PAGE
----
For my STEP Signature Project, I participated in the Washington Academic Internship Program (WAIP). I spent spring semester living in DC, interning at the National Archives, taking public policy classes, and learning what it takes to be a successful young professional.
I underwent several transformations as part of this program, the main one being personal: I learned how to become an independent adult and create a life for myself in a new city. As part of WAIP, I interned from 9-5 and had class (along with other professional development events) in the evenings from 6:30-9. This was a big change from my usual schedule in college, and I was nervous going into the program that I would not be able to keep up with it. The other main transformation that took place was with my career goals and my idea of what kind of life I want after I graduate. I went into the WAIP program with a relatively narrow focus for my career: performing arts administration, preferably at a nonprofit organization in a large city. However, once I got there and started exploring and meeting with people, I learned that there are a lot of opportunities and paths out there that I never even knew existed, and that I need to be open to them as I think about my future.
These transformations were spurred by several components of the program, the biggest one being the internship. At the National Archives, I was a Public Programming Intern, and I worked with both the Public Programming and Education teams to create and run events and activities that helped people connect with the Archives. This was work unlike anything I’d ever done before, and it made me look at museum education and programming/events in a whole new way. I also worked with a great team, from supervisors who were happy to answer all of my questions about museums, life in DC, graduate school, and more, to other interns who I got to collaborate with. This internship truly allowed me to grow and feel comfortable and confident as a young professional.
Another key aspect of the program that changed me was the requirement for networking. Every WAIP student has to find 5 people whose careers are of interest and ask them for an informational interview. This was one of the requirements that I was most nervous for, but it ended up being one of the most helpful parts of my experience. I got to meet with people from The Kennedy Center, the National Endowment for the Arts, and Americans for the Arts and ask them about their careers. I learned that everyone has different paths, and often times when things don’t go as you planned, you can still end up where you want to go. These meetings allowed me to get a glimpse into a lot of different organizations and types of work, and they also made me feel a lot more confident about networking and approaching strangers.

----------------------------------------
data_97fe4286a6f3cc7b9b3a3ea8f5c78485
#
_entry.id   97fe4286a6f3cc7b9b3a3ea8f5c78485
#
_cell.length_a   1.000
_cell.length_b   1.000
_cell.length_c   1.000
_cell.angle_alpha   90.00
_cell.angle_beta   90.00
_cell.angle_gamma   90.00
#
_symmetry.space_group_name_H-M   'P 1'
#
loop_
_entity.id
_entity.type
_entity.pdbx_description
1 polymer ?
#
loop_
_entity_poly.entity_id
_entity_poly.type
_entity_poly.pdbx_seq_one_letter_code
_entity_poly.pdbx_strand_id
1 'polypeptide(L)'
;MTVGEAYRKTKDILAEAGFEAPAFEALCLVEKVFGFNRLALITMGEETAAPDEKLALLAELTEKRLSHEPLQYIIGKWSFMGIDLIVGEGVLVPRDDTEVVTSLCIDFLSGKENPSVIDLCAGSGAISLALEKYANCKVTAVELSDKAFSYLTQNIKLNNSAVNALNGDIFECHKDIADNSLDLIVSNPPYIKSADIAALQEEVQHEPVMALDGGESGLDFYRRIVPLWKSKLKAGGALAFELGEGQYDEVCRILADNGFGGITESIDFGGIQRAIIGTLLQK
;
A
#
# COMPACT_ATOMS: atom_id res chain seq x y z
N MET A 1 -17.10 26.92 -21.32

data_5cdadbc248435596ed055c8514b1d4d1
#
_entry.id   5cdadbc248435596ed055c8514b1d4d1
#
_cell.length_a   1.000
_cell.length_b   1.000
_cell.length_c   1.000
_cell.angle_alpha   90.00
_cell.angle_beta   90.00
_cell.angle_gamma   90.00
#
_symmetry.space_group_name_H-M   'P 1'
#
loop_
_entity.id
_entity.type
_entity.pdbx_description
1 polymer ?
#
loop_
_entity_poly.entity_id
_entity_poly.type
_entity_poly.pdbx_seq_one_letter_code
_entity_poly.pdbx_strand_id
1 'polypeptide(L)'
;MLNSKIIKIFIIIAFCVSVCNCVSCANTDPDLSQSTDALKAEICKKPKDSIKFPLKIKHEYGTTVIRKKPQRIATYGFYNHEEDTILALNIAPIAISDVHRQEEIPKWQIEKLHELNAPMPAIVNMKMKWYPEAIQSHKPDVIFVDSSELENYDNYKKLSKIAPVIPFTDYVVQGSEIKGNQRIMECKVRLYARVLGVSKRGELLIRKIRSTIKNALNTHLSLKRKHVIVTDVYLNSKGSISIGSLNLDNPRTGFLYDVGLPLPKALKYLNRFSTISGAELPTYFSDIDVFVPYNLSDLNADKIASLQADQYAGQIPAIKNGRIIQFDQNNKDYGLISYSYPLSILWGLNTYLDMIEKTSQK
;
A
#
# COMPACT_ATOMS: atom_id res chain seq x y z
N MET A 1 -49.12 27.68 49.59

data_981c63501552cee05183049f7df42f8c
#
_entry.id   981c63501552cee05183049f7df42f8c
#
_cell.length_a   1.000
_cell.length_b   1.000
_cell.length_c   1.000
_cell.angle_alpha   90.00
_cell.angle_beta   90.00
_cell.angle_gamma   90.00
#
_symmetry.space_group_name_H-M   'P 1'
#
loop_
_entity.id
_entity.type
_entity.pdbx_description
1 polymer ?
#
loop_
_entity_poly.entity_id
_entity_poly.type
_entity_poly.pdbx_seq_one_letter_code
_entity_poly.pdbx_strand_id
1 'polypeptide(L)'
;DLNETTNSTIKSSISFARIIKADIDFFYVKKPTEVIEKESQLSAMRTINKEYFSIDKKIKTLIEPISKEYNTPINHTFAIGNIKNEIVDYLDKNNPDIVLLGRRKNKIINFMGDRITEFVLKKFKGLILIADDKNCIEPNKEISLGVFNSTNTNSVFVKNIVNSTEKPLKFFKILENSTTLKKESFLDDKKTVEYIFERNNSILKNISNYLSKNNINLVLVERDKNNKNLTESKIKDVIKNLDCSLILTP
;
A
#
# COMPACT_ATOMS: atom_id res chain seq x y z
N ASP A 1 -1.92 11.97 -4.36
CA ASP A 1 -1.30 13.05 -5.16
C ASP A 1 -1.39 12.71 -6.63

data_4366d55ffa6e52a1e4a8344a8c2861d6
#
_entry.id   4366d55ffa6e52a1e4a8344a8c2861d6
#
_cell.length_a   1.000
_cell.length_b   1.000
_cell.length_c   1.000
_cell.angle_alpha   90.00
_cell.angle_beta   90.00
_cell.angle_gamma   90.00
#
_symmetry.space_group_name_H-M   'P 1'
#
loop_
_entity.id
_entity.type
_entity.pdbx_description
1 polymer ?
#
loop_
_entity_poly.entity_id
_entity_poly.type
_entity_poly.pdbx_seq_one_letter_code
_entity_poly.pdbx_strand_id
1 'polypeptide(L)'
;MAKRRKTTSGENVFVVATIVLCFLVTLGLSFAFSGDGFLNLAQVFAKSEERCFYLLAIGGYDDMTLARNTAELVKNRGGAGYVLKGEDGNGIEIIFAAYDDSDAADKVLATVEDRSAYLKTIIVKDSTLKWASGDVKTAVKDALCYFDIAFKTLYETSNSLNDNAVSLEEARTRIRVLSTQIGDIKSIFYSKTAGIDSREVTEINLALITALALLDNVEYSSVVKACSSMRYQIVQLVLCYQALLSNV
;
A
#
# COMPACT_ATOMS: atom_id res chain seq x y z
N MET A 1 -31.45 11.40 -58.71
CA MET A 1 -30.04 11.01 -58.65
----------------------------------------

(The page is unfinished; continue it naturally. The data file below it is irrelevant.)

In a similar note, the last parts of WAIP that caused a transformation in me were the study tours. Every Friday, instead of going to our internships, the whole WAIP cohort went on study tours to different places in DC, and we sometimes met with OSU alumni if there were any at the places we visited. I got to take a tour of the NPR headquarters, meet the Surgeon General, visit the Newseum, hear from former staffers of Senator John Glenn, and have plenty more incredible experiences. Every study tour (especially the ones with alumni) was a reminder that anything is possible if I work hard enough, and that being a Buckeye is special. They truly made me feel like every door is open, and I will carry that perspective with me as I head into my senior year and prepare for the job hunt.
This transformation is valuable for my life because I now know how to be an adult and I am prepared for life after graduation. I still want to work in arts administration, but I now feel that I am more open to other options, and that there are many different routes I could take and still be happy. I learned how to network, how to create an educational program, how to lead a group of 30 8th-graders through a museum, how to navigate the metro by myself, how to feel confident at professional events, and so much more. I am more flexible, more capable, and I know that whatever challenges come my way, I will be ready to meet them.
I feel like a completely different person than I was in January because I had this experience and I succeeded. I will take the things that I’ve learned in WAIP and use them for the rest of my life, both on a professional and personal level. I could not be more happy with my STEP Project, and the way that it truly transformed me.
(The first picture is of me at the Scarlet and Gray Congressional Breakfast, the second one is of me and my roommates at The White House).